Definition of boost in English:

boost

Line breaks: boost
Pronunciation: /buːst
 
/

verb

[with object]
  • 1Help or encourage (something) to increase or improve: a range of measures to boost tourism
    More example sentences
    • These will primarily be aimed at the old, young families and savers - but there will also be some measures to boost productivity and encourage entrepreneurship.
    • Political freedom, during the 1950s and 1960s, was about increased production, boosting agriculture and stimulating industry.
    • Instead he preferred state-sponsored measures that would boost trade and thereby encourage employers to employ.
    Synonyms
    improve, raise, uplift, increase, augment, magnify, swell, amplify, enhance, encourage, heighten, help, promote, foster, nurture, arouse, stimulate, invigorate, revitalize, inspire, perk up; support, bolster, buttress, shore up
    informal buck up, jack up, give a shot in the arm to
    increase, expand, raise, elevate, escalate, augment, add to, improve, strengthen, amplify, enlarge, inflate, push up, promote, advance, develop, further, foster, stimulate; facilitate, help, assist, aid, support, back, shore up
    informal jack up, hike, hike up, beef up, crank up, bump up, step up
  • 1.1Amplify (an electrical signal): the specially designed circuit boosts signal strength
    More example sentences
    • Therefore, one or more optical regenerators is spliced along the cable to boost the degraded light signals.
    • Still, this loss is tolerable, because the amplifier boosts the signal level enough to get it to the donor site.
    • As existing analogue transmitters are switched off region by region, the strength of the digital signal will be boosted.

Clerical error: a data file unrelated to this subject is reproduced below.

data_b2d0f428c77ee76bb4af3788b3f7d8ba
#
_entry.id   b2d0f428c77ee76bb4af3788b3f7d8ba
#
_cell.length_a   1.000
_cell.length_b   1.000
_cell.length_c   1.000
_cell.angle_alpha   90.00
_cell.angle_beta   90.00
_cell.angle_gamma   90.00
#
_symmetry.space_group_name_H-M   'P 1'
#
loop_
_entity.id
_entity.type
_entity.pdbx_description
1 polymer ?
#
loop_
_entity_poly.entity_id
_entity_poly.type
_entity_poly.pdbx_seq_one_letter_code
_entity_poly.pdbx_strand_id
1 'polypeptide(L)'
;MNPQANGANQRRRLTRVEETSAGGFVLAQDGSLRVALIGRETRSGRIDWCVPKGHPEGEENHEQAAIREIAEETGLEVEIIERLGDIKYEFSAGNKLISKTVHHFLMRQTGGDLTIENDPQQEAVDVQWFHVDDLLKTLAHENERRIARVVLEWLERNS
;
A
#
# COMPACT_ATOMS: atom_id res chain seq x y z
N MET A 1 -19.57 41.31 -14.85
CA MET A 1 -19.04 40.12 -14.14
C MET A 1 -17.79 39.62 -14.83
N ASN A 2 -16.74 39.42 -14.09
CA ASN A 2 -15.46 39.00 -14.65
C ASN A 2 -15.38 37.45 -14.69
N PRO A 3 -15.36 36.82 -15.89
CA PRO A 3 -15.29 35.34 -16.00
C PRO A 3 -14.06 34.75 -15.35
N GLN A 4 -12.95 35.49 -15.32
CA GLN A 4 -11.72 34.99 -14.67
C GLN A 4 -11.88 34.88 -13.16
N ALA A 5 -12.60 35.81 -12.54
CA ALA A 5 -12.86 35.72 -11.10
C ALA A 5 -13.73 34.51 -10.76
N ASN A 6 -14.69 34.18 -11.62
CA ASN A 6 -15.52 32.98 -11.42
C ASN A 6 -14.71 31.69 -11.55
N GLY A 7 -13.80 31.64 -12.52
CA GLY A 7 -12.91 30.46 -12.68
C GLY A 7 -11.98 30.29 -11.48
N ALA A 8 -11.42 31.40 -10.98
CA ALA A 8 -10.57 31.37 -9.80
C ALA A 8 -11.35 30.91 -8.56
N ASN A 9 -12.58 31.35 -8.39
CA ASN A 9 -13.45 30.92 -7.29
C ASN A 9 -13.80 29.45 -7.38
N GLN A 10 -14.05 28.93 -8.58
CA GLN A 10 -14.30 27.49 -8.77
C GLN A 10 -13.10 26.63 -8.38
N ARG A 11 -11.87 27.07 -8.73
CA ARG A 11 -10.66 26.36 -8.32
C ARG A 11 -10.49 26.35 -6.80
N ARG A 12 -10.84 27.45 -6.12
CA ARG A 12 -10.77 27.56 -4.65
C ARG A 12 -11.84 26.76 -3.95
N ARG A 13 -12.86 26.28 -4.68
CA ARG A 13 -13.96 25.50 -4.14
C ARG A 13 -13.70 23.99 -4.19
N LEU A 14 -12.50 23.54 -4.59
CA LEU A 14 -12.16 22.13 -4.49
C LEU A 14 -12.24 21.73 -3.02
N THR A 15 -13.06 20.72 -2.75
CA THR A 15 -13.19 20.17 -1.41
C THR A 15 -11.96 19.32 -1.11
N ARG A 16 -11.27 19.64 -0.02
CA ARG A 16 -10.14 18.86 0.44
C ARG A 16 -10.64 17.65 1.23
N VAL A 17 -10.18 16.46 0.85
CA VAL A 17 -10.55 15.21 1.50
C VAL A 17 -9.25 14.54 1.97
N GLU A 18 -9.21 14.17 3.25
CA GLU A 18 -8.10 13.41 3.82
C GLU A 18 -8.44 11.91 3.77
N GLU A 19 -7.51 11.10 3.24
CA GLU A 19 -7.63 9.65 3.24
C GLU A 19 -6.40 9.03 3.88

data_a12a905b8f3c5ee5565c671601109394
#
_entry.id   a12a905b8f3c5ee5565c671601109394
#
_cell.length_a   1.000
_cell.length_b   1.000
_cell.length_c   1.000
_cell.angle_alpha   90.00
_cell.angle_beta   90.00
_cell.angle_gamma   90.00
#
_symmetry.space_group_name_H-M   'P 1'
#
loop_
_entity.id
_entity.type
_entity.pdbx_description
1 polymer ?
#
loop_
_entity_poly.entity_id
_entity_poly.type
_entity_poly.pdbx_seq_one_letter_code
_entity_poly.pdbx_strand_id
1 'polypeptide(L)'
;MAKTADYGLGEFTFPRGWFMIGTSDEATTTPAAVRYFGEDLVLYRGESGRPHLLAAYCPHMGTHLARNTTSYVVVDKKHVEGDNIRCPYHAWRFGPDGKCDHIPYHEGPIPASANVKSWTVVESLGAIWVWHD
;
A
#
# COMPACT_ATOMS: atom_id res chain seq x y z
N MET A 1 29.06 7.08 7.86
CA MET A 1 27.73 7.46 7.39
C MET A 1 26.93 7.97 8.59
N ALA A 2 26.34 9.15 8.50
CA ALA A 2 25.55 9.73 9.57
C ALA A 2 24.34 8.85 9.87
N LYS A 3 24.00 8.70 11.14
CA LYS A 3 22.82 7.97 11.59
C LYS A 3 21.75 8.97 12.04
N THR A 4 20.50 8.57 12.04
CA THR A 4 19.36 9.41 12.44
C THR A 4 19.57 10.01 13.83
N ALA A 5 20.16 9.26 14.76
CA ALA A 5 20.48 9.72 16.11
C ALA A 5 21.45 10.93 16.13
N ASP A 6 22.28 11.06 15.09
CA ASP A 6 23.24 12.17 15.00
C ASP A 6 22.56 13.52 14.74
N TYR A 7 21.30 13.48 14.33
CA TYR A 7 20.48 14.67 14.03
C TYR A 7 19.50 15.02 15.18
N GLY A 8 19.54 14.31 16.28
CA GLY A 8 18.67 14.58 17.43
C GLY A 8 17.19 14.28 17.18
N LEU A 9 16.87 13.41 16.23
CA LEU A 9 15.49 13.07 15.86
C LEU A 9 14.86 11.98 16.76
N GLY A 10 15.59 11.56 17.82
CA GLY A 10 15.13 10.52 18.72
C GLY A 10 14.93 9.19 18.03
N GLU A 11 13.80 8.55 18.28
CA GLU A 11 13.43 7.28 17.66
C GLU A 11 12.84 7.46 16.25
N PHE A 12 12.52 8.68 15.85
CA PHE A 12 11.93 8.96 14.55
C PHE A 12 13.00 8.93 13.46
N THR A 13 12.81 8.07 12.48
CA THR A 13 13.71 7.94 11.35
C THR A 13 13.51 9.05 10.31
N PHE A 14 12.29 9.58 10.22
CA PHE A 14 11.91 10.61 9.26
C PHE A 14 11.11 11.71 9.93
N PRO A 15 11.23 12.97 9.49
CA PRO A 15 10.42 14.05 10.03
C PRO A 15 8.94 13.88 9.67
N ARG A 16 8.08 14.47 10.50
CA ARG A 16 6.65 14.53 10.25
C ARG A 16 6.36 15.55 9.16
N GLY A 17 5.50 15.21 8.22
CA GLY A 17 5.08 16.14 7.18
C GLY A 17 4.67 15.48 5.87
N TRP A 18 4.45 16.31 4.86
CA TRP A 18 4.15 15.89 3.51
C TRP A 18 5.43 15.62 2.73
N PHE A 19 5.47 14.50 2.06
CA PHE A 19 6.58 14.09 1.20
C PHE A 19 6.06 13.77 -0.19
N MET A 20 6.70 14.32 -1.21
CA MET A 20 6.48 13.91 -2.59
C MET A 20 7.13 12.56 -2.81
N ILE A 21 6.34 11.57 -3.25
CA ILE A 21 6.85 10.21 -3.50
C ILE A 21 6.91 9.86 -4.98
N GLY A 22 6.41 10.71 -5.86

• 2North American Push from below: Andy boosted him up high enough to reach the keys
    More example sentences
    • He then put the left feet and boosted himself from the wall towards Kashiro.
    • He pushed Hannah onto the ground then boosted himself out of the water.
    Synonyms
    lift, raise, hoist, push, thrust, shove, heave, elevate; help, aid, assist
    informal hoick, give someone a leg up
    rare upheave
  • 3North American informal Steal (something): he’d had his wallet boosted in a bar
    More example sentences
    • Our tablemate Bob, not on our tour, had his wallet boosted by a group including an amputee.
    • I got extremely paranoid that some deft pickpocket had my number and it was only a matter of time before my wallet was boosted.
    • I have noticed a rise in the arrests of individuals who are boosting wallets from purses in unattended shopping carts at grocery stores.

noun

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Origin

early 19th century (originally US, in sense 2 of the verb): of unknown origin.

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